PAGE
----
Richard DePasquale’s shop, Moorestown Tailors, has sat quietly on Main Street since 1990.
The tailor has witnessed nearly three decades of Moorestown history, and in August, he’ll say goodbye to his home away from home as he gives up his Main Street location and embarks on a new chapter.
DePasquale has more than 50 years’ experience in tailoring. But before he became a fixture in Moorestown, he was just a young boy of 15 whose mother told him to go out and find a job. So he did, working at a tailor shop and haberdashery in Camden.
DePasquale spent his days there cleaning, but eventually his boss asked him if he’d like to learn a thing or two about tailoring. He admits at 15, he didn’t have any great passion for the profession, but was happy to learn a few things from his boss.
DePasquale continued working at the shop for a few years before moving on to another tailor in the area who did men’s custom tailoring. But in 1966, he was drafted, and served in Vietnam as a medic.
DePasquale returned home in 1968 and decided to head west. His sister was living in San Jose, California, so he packed up his car and followed her there in search of a job. DePasquale did some tailoring work, but ultimately decided he missed his family and the sense of familiarity that New Jersey offered.
When he returned to the East Coast, DePasquale worked at a few local cleaners and lived in Delran. When a new shopping center opened there in the ‘80s, he saw an opportunity to strike out on his own and ran a shop exclusively for tailoring. By 1986, DePasquale had moved to a new store in the same plaza and opened up a fully-operating dry cleaner with tailoring services.
Not long after, he moved his shop to Moorestown and opened Moorestown Tailors in 1990. DePasquale said the community, where he lives with his wife, Pamela Metz-DePasquale, has always treated him well.
He attributes the longevity of his business to one guiding principle: taking care of his customers’ needs and giving them back a product they’re happy with. The tailor said working on people’s clothing is a personal experience for customers, so when they come back and tell him he did a great job, that’s especially meaningful.
“With any business, if people aren’t happy with the service, they’re not going to come see you,” DePasquale noted. “In a small town, if you’re not doing a good job, it’s going to get around pretty fast.”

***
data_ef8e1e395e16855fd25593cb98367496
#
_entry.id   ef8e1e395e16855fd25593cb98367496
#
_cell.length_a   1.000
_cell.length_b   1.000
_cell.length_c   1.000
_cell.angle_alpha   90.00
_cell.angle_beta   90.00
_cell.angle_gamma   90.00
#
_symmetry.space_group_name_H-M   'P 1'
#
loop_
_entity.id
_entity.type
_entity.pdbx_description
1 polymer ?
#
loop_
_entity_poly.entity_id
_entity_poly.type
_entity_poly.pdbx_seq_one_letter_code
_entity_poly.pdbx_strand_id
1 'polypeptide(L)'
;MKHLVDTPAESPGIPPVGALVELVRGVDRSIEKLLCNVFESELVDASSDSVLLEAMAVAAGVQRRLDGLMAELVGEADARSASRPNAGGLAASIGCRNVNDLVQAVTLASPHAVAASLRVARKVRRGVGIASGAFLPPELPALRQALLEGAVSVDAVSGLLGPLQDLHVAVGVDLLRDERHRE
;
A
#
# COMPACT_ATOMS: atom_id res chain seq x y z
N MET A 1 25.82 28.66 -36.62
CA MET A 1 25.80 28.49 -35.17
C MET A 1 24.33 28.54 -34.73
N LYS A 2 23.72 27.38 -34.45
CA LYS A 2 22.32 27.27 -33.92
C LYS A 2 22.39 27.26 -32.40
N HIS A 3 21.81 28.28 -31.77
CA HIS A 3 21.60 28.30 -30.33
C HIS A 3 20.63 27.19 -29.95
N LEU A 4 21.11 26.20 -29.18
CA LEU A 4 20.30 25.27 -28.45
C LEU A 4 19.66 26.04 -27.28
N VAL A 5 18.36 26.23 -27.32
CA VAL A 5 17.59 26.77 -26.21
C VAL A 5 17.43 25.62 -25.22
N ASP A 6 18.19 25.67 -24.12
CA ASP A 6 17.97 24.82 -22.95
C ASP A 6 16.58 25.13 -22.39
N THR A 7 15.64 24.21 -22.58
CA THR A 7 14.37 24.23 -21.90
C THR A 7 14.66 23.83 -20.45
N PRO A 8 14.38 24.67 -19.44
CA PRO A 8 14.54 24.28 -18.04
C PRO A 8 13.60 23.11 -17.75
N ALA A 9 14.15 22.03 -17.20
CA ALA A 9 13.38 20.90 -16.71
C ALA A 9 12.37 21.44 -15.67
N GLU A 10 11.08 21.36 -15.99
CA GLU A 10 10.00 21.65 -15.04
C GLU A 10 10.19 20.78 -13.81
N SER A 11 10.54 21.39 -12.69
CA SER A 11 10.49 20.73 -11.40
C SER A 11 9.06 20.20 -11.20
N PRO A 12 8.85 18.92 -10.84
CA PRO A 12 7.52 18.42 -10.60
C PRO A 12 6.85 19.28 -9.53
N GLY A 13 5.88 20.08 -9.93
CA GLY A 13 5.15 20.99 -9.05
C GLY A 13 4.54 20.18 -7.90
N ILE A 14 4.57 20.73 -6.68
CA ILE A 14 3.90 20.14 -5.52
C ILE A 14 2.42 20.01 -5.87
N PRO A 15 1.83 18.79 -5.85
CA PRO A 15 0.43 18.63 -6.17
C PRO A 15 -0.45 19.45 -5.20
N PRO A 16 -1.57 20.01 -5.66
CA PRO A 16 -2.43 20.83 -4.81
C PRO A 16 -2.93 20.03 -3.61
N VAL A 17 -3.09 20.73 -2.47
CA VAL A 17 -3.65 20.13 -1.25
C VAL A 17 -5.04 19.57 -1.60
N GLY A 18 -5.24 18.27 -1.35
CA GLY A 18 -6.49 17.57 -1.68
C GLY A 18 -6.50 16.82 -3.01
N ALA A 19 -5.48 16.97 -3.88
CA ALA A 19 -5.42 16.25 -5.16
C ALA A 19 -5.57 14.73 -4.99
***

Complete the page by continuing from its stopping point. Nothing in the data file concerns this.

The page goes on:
Throughout the years, DePasquale has worked six days a week at the shop and the pieces he’s tailored have run the gamut. He chuckled when he said that just the other day, he was working on a Santa suit for someone.
The most satisfying part has been the connections DePasquale has forged with people. The 73-year-old said during a time when everything is going online and people are losing in-person connections, there’s been a real satisfaction in getting to know the people who walk through his doors. In his 30 years, he’s watched young people who came in with their parents return as parents themselves.
As an Evangelical Christian, DePasquale has also taken great pride in his shop being a place where people can feel comforted. He’s used it as a means of ministry and prayed with people who are hurting and talked with people about their faith.
DePasquale had been thinking about retiring for a few years, but COVID-19 put things in perspective. Like many people, he thought about his future and decided now was the time to make a change.
By the end of August, DePasquale’s lease will be up and he’ll have cleared out his shop. He doesn’t plan on fully retiring (he’s calling this next chapter “semi-retirement’) and he’s working on converting his basement into a smaller version of his shop, where he’ll do a bit of tailoring for local businesses.
So while the sign for Moorestown Tailors that’s hung on Main Street for the last three decades may come down, the man behind its story isn’t fully sewn up just yet.
To learn more about Moorestown Tailors, visit http://www.moorestowntailors.com.